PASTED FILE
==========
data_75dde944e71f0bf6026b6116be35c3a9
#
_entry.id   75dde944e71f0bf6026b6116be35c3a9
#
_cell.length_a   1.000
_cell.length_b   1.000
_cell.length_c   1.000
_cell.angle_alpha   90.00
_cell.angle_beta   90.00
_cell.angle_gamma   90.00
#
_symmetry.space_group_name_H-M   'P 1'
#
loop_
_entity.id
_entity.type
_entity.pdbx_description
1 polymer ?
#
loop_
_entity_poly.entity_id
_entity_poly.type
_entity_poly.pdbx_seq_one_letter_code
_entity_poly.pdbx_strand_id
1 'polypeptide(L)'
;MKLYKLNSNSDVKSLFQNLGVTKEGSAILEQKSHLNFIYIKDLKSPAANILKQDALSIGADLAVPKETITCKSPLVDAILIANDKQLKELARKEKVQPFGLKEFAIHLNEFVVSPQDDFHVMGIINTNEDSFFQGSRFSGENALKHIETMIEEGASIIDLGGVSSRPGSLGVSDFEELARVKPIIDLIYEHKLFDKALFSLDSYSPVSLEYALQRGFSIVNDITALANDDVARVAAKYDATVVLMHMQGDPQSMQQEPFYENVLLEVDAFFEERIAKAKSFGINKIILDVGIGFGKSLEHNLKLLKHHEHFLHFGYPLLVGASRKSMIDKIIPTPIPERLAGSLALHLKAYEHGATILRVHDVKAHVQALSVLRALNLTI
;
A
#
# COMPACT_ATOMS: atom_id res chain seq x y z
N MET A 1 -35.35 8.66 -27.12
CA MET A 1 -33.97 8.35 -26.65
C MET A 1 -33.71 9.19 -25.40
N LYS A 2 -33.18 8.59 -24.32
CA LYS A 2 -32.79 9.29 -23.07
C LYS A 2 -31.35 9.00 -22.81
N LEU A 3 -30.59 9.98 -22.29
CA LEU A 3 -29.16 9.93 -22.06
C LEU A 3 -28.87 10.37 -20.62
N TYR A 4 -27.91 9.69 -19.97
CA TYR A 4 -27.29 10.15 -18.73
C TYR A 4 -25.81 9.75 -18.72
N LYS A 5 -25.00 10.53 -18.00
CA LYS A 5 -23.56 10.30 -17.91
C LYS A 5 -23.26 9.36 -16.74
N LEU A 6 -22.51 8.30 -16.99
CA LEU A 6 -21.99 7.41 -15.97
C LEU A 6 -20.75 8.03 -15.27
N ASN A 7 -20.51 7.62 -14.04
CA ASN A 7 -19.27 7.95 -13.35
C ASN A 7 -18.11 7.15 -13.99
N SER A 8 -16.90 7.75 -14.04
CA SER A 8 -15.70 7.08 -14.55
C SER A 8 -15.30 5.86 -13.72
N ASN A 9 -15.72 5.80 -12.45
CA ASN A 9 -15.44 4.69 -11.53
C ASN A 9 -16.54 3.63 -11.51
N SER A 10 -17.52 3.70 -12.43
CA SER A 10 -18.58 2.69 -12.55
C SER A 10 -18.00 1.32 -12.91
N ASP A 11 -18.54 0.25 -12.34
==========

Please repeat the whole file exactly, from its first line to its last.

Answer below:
data_75dde944e71f0bf6026b6116be35c3a9
#
_entry.id   75dde944e71f0bf6026b6116be35c3a9
#
_cell.length_a   1.000
_cell.length_b   1.000
_cell.length_c   1.000
_cell.angle_alpha   90.00
_cell.angle_beta   90.00
_cell.angle_gamma   90.00
#
_symmetry.space_group_name_H-M   'P 1'
#
loop_
_entity.id
_entity.type
_entity.pdbx_description
1 polymer ?
#
loop_
_entity_poly.entity_id
_entity_poly.type
_entity_poly.pdbx_seq_one_letter_code
_entity_poly.pdbx_strand_id
1 'polypeptide(L)'
;MKLYKLNSNSDVKSLFQNLGVTKEGSAILEQKSHLNFIYIKDLKSPAANILKQDALSIGADLAVPKETITCKSPLVDAILIANDKQLKELARKEKVQPFGLKEFAIHLNEFVVSPQDDFHVMGIINTNEDSFFQGSRFSGENALKHIETMIEEGASIIDLGGVSSRPGSLGVSDFEELARVKPIIDLIYEHKLFDKALFSLDSYSPVSLEYALQRGFSIVNDITALANDDVARVAAKYDATVVLMHMQGDPQSMQQEPFYENVLLEVDAFFEERIAKAKSFGINKIILDVGIGFGKSLEHNLKLLKHHEHFLHFGYPLLVGASRKSMIDKIIPTPIPERLAGSLALHLKAYEHGATILRVHDVKAHVQALSVLRALNLTI
;
A
#
# COMPACT_ATOMS: atom_id res chain seq x y z
N MET A 1 -35.35 8.66 -27.12
CA MET A 1 -33.97 8.35 -26.65
C MET A 1 -33.71 9.19 -25.40
N LYS A 2 -33.18 8.59 -24.32
CA LYS A 2 -32.79 9.29 -23.07
C LYS A 2 -31.35 9.00 -22.81
N LEU A 3 -30.59 9.98 -22.29
CA LEU A 3 -29.16 9.93 -22.06
C LEU A 3 -28.87 10.37 -20.62
N TYR A 4 -27.91 9.69 -19.97
CA TYR A 4 -27.29 10.15 -18.73
C TYR A 4 -25.81 9.75 -18.72
N LYS A 5 -25.00 10.53 -18.00
CA LYS A 5 -23.56 10.30 -17.91
C LYS A 5 -23.26 9.36 -16.74
N LEU A 6 -22.51 8.30 -16.99
CA LEU A 6 -21.99 7.41 -15.97
C LEU A 6 -20.75 8.03 -15.27
N ASN A 7 -20.51 7.62 -14.04
CA ASN A 7 -19.27 7.95 -13.35
C ASN A 7 -18.11 7.15 -13.99
N SER A 8 -16.90 7.75 -14.04
CA SER A 8 -15.70 7.08 -14.55
C SER A 8 -15.30 5.86 -13.72
N ASN A 9 -15.72 5.80 -12.45
CA ASN A 9 -15.44 4.69 -11.53
C ASN A 9 -16.54 3.63 -11.51
N SER A 10 -17.52 3.70 -12.43
CA SER A 10 -18.58 2.69 -12.55
C SER A 10 -18.00 1.32 -12.91
N ASP A 11 -18.54 0.25 -12.34